APRA has a range of targets for key result areas pertaining to leadership (these include staff retention rates, performance against desired characteristics and behaviours, staff management and development, and progress against diversity targets). While these targets were largely met, further investment will be undertaken in coming years. In 2015/16, expenditure on external training for APRA staff was $1.7 million, in line with the budgeted level of training expenditure. This equated to approximately $4,088 per FTE. In addition, significant in-house training continued to be provided to APRA staff, with particular focus on enhancing leadership and management capability as well as upgrading technical and specialist skills.
Objective 5: Organisational management
To have robust and efficient organisational processes and infrastructure supporting our core functions.
Performance criteria: Progress on APRA’s move to new Sydney premises to occur in 2016/17, a replacement of its primary data systems (D2A) and APRA’s internal Data Transformation program and Information Management processes, will be of particular relevance to APRA’s continued capability to deliver on its mission and objectives.
Criteria source: Corporate Plan
Results against performance criteria: APRA successfully transitioned to secure managed data centre facilities in early 2016. Following this, APRA moved to its new Sydney premises in June 2016. This move was complemented by an upgrade to APRA’s desktop technology to support enhanced collaboration and workplace efficiencies. The information management project was also significantly progressed during the year, although it was not completed during 2015/16 as planned (rollout of the first phase of the project is expected from late 2016). Finally, a multi-year data transformation program has been initiated which includes a replacement of APRA’s current data collection system (D2A), and enhanced public access to the data collected by APRA.
Objective 6: Transparency and accountability.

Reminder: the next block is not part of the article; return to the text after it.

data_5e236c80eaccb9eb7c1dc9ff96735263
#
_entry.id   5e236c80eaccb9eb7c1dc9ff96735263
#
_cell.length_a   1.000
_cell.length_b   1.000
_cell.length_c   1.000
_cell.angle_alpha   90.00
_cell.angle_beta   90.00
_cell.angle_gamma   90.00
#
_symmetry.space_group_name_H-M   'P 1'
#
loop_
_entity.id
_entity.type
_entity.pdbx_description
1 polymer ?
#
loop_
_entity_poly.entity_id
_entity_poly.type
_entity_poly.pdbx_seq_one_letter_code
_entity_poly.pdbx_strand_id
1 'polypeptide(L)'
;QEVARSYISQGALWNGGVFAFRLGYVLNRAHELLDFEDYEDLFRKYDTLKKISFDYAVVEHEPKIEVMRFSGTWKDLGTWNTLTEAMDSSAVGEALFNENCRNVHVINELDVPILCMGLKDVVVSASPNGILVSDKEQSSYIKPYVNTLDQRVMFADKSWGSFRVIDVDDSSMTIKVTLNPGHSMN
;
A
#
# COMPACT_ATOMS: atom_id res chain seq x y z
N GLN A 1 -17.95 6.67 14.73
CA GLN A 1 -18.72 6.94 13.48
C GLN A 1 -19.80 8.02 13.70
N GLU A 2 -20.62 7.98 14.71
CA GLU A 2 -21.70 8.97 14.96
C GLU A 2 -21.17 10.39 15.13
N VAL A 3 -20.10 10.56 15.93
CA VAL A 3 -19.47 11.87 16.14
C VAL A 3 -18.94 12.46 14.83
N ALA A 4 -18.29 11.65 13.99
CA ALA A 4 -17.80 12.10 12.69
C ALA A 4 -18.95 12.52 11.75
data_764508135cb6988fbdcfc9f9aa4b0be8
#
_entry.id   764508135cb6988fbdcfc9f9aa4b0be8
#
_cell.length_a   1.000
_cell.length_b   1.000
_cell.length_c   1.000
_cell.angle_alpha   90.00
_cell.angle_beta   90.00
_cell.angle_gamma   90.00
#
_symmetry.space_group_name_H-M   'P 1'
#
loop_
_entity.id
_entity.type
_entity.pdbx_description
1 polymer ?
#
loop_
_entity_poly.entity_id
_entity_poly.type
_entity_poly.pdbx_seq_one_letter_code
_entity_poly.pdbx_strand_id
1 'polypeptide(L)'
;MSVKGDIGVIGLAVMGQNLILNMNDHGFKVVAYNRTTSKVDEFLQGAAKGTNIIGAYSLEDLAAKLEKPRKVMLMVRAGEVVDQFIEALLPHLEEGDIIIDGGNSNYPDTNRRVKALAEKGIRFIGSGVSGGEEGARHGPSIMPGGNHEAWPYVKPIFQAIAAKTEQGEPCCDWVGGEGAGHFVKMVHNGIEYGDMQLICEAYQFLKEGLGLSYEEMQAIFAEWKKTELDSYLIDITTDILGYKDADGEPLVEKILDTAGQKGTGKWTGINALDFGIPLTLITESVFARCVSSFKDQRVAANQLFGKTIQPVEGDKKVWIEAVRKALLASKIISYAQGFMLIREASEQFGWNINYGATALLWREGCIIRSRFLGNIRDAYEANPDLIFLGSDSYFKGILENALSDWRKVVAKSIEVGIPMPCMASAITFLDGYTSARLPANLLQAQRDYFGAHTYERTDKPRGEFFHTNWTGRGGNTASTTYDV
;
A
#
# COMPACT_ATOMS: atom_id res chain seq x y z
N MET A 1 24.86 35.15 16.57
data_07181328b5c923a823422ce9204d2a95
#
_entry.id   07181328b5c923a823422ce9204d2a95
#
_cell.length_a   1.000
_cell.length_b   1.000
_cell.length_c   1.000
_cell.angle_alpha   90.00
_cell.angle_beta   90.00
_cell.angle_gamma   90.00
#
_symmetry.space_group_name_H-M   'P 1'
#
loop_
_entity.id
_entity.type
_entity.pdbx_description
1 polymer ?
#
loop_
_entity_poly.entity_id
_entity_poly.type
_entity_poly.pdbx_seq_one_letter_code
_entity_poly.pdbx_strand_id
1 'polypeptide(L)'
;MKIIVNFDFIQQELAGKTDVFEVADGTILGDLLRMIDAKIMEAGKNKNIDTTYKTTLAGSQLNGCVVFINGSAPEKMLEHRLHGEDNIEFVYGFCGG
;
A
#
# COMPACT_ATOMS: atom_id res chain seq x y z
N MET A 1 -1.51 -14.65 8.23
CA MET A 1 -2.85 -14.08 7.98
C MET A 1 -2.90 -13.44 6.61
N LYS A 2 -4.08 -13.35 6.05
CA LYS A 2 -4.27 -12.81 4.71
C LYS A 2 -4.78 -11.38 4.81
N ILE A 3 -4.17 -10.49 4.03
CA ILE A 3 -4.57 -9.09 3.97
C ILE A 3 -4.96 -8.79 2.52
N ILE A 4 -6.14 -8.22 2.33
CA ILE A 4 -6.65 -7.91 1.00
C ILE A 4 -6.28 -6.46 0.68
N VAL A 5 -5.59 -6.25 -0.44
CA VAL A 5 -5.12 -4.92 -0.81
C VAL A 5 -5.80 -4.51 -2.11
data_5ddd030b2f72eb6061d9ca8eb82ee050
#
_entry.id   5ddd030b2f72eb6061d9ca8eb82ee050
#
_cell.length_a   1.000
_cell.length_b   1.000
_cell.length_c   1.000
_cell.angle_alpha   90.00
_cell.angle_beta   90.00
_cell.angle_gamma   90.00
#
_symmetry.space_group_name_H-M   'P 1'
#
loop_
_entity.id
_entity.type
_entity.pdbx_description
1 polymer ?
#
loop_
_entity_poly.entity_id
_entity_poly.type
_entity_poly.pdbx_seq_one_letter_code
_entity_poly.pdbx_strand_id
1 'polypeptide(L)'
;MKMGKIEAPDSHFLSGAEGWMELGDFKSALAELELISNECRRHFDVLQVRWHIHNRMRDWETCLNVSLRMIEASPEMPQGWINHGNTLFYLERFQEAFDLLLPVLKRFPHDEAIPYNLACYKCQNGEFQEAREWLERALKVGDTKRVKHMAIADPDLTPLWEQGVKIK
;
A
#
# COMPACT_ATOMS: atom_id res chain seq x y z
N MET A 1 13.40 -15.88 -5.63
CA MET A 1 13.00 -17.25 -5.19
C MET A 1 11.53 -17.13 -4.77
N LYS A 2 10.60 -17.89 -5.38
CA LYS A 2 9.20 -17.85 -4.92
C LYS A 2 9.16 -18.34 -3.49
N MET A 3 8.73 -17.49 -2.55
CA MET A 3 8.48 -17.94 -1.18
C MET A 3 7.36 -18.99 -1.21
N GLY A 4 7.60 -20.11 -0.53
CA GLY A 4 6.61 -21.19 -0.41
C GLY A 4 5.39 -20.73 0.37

To be accountable for our performance by being transparent in our communication and effective in our engagement with stakeholders.
Performance criteria: APRA will assess its performance in relation to this objective based on its compliance with relevant requirements over the reporting period and stakeholder views articulated in APRA’s biennial stakeholder survey report.
Criteria source: Corporate Plan
Results against performance criteria: APRA undertakes extensive stakeholder engagement, including consultation in relation to developments of the prudential framework and as part of supervision. Further details on APRA’s engagement with stakeholders throughout the year are provided in Chapter 6 of APRA’s 2015/16 Annual Report. APRA’s compliance with relevant requirements over the reporting period, including the PGPA Act, have been met. The most recent stakeholder survey results were published on APRA’s website in 2015; the next survey will be undertaken and published in 2017.
Analysis of performance against purpose
APRA’s corporate plan is set each year with a view to effective delivery of its purpose, with a four year planning horizon. In this context, the 2015/16 Corporate Plan set six key objectives. Performance against each of these objectives has been analysed in this Statement.
Beyond the specific objectives noted in the Corporate Plan, APRA’s broader mandate establishes APRA’s purpose. In performing and exercising its functions and powers, APRA is to balance the objectives of financial safety and efficiency, competition, contestability and competitive neutrality and, in balancing these objectives, is to promote financial system stability in Australia.
APRA does not pursue a ‘zero failure’ target. Rather, the objective is to maintain a low incidence of failure of supervised institutions while not impeding continued improvements in efficiency or hindering competition. APRA’s performance throughout 2015/16 has continued to support the protection of the interests of depositors, policyholders and superannuation fund members as evidenced by the PER and MPR.
The Australian financial system is in broadly good health. This reflects the long-running strength of the domestic economy. However it also reflects a prudential framework that has continually evolved and been strengthened in a number of important areas, particularly in response to lessons from the global financial crisis. A great deal of APRA’s policy development work is directed towards establishing an appropriate balance between financial safety and other considerations, including regulatory costs. Chapter 3 of APRA’s 2015/16 Annual Report provides further discussion on the financial stability, efficiency and competitiveness of the prudentially regulated sectors.